One challenge we saw with the first nations communities in the emergency this summer was how the different communities had varied understandings of their own authority as a local government. In some cases, they have limited capacity to respond. Some of our first nations set up their own emergency operations centres, issued orders and alerts, and coordinated emergency services for some residents without difficulty.
As for other first nations governments, I had a chief in our office who didn't know that they had the authority to do what we did. She thought we did it. She thought our evacuation orders applied to her, and I explained to her that no, she needed a band council resolution, and if they needed our assistance we would help them write that resolution. We were there to help, not to obstruct.
So they went back and managed through their own, but that chief and I had very close contact through the remainder of our event and evacuations here. It was not the proper time to build relationships, but we improved our relationships there.
We also had regular meetings with the band representatives to discuss how we would manage re-entry to our communities. I found in most cases that while it's important to have staff communicating with first nations staff, it's extremely important to ensure there's leader-to-leader interaction, because if you don't contact the leadership, if I didn't call the chief, they felt we weren't treating them as equals and they wanted that interaction.
The chiefs attended the first few meetings we had with respect to re-entry in our community. After that they sent their staff, and I was able to remove myself as it became a staff-to-staff conversation. We needed to keep in mind that for significant things we would contact them directly.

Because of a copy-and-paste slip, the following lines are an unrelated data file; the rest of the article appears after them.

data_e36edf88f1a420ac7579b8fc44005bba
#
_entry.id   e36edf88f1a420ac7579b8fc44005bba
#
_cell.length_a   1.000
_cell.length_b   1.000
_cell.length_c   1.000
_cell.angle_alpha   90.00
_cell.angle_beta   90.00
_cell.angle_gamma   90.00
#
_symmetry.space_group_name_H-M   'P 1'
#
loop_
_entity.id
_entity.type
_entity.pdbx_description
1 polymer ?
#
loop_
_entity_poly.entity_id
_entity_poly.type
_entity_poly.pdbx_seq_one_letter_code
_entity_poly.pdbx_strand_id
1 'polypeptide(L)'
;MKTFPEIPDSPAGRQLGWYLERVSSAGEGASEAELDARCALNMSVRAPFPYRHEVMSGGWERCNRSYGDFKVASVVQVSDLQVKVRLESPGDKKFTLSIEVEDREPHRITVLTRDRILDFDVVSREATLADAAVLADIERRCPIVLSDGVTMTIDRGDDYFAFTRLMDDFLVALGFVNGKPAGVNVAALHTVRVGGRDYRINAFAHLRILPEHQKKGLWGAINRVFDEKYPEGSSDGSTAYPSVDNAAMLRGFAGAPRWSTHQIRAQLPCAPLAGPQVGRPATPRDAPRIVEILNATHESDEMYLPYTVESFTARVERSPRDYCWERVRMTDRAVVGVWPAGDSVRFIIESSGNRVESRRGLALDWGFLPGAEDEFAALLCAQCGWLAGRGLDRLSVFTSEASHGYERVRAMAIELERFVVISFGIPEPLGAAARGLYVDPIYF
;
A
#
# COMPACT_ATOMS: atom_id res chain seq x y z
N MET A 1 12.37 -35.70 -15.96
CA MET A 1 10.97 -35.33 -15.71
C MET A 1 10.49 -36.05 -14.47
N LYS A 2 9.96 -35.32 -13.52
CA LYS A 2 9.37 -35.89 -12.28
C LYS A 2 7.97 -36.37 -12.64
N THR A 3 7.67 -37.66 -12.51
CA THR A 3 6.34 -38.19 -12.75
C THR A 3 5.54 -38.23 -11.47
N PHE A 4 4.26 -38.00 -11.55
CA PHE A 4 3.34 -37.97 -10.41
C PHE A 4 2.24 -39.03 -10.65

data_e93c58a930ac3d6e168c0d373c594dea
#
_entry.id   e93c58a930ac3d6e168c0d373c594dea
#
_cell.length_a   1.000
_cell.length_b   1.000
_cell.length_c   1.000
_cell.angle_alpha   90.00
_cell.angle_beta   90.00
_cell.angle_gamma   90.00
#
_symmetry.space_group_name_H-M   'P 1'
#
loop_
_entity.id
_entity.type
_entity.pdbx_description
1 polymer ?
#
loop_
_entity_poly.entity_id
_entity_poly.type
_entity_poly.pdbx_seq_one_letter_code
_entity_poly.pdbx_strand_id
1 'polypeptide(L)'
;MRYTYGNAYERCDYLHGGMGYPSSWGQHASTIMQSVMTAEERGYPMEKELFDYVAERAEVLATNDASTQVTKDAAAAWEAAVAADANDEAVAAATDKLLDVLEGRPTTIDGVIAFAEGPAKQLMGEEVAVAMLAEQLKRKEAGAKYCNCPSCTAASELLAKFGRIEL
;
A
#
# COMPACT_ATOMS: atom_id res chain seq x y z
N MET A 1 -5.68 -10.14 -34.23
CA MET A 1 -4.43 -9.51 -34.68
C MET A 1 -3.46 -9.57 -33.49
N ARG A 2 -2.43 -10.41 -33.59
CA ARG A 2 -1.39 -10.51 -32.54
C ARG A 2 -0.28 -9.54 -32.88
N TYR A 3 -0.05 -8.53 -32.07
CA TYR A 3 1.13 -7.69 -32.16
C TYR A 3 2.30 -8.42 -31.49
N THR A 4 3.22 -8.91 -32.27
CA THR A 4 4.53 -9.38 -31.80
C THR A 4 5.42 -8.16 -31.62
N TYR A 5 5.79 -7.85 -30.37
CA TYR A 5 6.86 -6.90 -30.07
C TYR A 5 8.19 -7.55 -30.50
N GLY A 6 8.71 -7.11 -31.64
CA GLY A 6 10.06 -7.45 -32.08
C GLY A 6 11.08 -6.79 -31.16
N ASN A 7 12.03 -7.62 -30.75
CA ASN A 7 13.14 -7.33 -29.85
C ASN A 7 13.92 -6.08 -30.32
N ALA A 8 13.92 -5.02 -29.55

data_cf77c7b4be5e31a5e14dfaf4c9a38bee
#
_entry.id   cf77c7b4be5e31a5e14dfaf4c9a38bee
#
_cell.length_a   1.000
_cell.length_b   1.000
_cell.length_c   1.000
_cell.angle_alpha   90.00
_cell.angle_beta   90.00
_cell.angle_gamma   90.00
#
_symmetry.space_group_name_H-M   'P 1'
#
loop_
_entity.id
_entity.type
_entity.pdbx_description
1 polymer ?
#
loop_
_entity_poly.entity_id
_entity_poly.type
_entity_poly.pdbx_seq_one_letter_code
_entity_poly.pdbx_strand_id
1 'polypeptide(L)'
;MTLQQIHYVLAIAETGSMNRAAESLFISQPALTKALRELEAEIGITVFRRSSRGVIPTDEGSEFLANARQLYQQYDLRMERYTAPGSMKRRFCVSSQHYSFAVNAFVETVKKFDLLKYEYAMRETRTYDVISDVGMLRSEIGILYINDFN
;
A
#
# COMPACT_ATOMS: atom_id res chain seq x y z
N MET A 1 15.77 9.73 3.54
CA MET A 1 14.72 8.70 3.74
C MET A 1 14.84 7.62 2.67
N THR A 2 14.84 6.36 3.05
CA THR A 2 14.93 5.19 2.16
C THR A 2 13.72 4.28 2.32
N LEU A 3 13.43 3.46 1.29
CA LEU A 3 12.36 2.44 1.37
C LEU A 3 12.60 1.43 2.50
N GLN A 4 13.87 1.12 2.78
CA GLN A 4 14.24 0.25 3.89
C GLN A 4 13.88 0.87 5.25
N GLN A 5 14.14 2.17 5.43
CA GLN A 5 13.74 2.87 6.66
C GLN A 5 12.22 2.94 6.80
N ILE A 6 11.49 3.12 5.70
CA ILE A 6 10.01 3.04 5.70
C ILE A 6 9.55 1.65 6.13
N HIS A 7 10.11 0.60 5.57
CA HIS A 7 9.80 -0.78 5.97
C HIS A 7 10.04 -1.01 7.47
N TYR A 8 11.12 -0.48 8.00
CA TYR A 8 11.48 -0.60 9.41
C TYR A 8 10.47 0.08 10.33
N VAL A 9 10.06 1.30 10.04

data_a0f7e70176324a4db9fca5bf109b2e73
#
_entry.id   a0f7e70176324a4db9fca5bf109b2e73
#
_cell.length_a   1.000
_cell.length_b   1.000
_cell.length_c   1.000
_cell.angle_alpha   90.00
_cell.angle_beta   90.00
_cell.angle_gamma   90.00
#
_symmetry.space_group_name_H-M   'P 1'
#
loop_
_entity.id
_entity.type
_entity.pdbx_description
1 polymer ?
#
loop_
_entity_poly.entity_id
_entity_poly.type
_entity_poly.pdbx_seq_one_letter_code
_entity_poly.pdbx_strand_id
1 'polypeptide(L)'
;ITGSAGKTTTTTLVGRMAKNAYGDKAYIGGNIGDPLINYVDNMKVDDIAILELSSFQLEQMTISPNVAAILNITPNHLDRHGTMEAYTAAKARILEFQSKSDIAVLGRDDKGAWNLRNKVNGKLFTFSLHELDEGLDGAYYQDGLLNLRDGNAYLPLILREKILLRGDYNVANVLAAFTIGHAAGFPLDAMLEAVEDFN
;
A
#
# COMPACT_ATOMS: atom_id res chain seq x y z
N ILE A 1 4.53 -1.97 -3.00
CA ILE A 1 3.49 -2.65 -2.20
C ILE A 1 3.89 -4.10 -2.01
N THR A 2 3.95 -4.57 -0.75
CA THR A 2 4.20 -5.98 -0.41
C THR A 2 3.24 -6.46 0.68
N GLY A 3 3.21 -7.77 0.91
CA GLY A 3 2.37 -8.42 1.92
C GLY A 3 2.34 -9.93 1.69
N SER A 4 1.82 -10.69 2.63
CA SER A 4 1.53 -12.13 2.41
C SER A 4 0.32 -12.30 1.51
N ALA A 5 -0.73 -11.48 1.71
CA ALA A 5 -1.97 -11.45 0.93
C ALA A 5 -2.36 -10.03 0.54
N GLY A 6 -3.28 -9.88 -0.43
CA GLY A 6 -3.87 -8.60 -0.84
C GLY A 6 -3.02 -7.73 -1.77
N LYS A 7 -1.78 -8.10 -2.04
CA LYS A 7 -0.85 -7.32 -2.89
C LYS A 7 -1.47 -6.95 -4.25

Overall our response in the region was quite successful this summer. We lost no residents. Our residents co-operated and left the area safely. We were able to adapt and refine our policies and processes as we responded, and we were able to coordinate with our local governments and learned a lot.
There's always room for improvement. Permitting re-access to locations was a challenge for us, and we solved some of those issues by working with our cattlemen's association on agricultural issues.
The reason I'm not in a place with the technology that would allow me to video conference with you is that we've been conducting 18 community meetings over the last two weeks to talk to residents about what they thought went right and what they thought went wrong so we can learn from our experience this year and move forward to do a little better job should this happen in the future, although I pray and hope that no one has to experience what we did this past summer.
Ladies and gentlemen, that concludes my opening remarks. I always learn more by listening, and so I'd be quite pleased to take any questions at this time.
Thank you so much.